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PartTimeProjects Aleph X Amplifier

The Aleph X amplifier is a do-it-yourself amplifier designed by "Grey." Generally, its intended to be an improvement to the classic Pass Labs Aleph 3 amplifier. It adds differential circuitry and supersymmetry concepts (also pioneered by Pass Labs).

Reference Materials

One useful link I found was Eric's web site- "Eric's" High Power Aleph X.
There is a lot of information at this site. You might want to look it over if you are building an Aleph X.

About the Aleph X and My Implementation

The amplifier operates class "A" and is fully balanced. Unlike the Krell Clone, it has trouble driving very low impedances due to the nature of its design. Since it does not increase its output current as the load decreases (beyond a certain limit) it is safe to accidently drive this amplifier into a short circuit. The Krell would blow up at this point, since I have not installed any current limiting. The Aleph X is known for its smooth almost tubelike sound. The basic circuit uses 4 output transistors for about 30 watts per channel. My version is scaled up to 12 transistors per channel and should put out about 60 watts per channel into an 8 ohm speaker. It consumes over 350 watts at idle (with no input). The additional output devices necessitated some design changes from the original circuit.

Key parameters of my version are as follows.

Key Parameter
My Implementation
Power Supply Dual mono CRC= 60,000 uF, 0.20 ohms (25W metal clad), 60,000 uF
Power transformers Two Victoria Magnetics 18V CT/ 700 VA Toroids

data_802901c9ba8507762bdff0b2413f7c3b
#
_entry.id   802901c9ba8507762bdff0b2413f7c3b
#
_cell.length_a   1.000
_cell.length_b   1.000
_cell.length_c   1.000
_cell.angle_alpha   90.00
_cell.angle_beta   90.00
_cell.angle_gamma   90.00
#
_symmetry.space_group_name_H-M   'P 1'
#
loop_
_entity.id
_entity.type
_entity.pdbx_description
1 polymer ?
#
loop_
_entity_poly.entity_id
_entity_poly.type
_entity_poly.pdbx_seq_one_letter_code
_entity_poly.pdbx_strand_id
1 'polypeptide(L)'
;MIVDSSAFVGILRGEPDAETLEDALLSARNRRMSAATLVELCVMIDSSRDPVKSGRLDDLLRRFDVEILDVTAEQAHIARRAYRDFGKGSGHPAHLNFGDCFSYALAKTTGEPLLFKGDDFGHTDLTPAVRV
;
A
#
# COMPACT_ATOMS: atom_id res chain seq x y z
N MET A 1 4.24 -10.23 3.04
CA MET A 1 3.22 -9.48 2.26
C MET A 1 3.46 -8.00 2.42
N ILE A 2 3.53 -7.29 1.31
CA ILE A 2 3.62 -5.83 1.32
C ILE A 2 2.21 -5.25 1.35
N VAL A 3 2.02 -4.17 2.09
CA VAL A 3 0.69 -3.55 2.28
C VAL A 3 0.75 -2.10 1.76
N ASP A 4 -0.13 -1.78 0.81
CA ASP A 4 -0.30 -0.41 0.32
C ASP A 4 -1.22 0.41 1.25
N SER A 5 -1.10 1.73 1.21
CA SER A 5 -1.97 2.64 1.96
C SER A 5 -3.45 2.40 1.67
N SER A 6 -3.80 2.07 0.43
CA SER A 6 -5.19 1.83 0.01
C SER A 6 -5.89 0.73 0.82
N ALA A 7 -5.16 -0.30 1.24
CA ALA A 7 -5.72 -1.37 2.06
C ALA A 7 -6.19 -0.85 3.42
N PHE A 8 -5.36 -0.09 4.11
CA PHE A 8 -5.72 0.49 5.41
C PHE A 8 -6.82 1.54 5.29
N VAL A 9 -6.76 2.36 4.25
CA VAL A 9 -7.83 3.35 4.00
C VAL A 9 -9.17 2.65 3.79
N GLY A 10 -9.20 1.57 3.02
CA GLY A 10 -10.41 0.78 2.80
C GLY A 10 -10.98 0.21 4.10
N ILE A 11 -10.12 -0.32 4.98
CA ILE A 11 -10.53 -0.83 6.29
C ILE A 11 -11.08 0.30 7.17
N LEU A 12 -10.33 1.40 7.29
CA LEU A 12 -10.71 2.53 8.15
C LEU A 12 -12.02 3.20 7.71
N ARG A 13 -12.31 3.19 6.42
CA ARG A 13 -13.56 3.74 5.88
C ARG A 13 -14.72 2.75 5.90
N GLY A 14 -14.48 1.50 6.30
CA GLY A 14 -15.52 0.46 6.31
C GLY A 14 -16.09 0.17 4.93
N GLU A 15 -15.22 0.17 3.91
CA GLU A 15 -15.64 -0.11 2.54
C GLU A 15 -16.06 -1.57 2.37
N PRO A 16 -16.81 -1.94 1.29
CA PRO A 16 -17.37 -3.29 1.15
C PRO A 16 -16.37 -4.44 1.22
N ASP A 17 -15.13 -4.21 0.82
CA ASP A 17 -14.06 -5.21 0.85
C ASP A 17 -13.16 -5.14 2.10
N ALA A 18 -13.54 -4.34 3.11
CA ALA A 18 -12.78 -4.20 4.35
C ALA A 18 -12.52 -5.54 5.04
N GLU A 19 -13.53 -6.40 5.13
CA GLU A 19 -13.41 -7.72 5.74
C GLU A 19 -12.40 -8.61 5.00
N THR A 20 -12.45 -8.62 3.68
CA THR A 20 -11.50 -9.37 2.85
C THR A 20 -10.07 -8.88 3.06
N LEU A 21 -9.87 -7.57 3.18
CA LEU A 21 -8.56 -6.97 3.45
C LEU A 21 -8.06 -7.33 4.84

Bridge Rectifiers IXYS 400V, 50 amp modules, fast recovery
Power supply snubbers 510 ohms in series with .01uF Wima MKT
Power supply bleed resistors 5K (1/2W) across the terminals of each Electrolytic to discharge caps when turned off
Voltage after CRC/ripple 22 VDC/ ??mV ripple
Softstart method CL-60 thermisters in-line with each transformer primary, bypassed after 3 seconds
Output devices 12 each of IRFP0244 per channel, matched

For the design phase I did a number of simulations and calculations, using the Duncan Amp PSU simulation and the Aleph X Spreadsheet (see link in "reference materials," above).

Duncan Amp PSU Simulation
Power Output Graph
Operating Conditions

A lot of people wonder how to connect multiple output transistors to this board to make a higher power version of the amplifier. The board only has room for 4 power MOSFETs.

Here are some options to add transistors, in my example there are 12 rather than the original 4 power MOSFETs.

The schematic is only of half of the board, the other half is symmetrical (the same) so its easily duplicated for those components. I used "Option 3" because it was easy to but screw-headers in the spots where the transistors originally went, and to connect the power supply directly to the output boards.

Option 1
Option 2
Option 3

Construction Photos

Construction of the Amp- Parts Issues

Getting the Parts Together
Drilling the Chassis
Installing the Caps & Soft Start

Putting pieces together

Power Supply
bleed/snubber resistors/caps
Tapping a Heat Sink
Drilling and Tapping

More assembly details

Aleph X Boards
Rectifer Bridges
More tap & Drill

Update 2009:

I decided to sell the completed PC boards to another DIYer who wanted to build this project, but I kept the large amplifier case and used it for my Extrema amplifier project.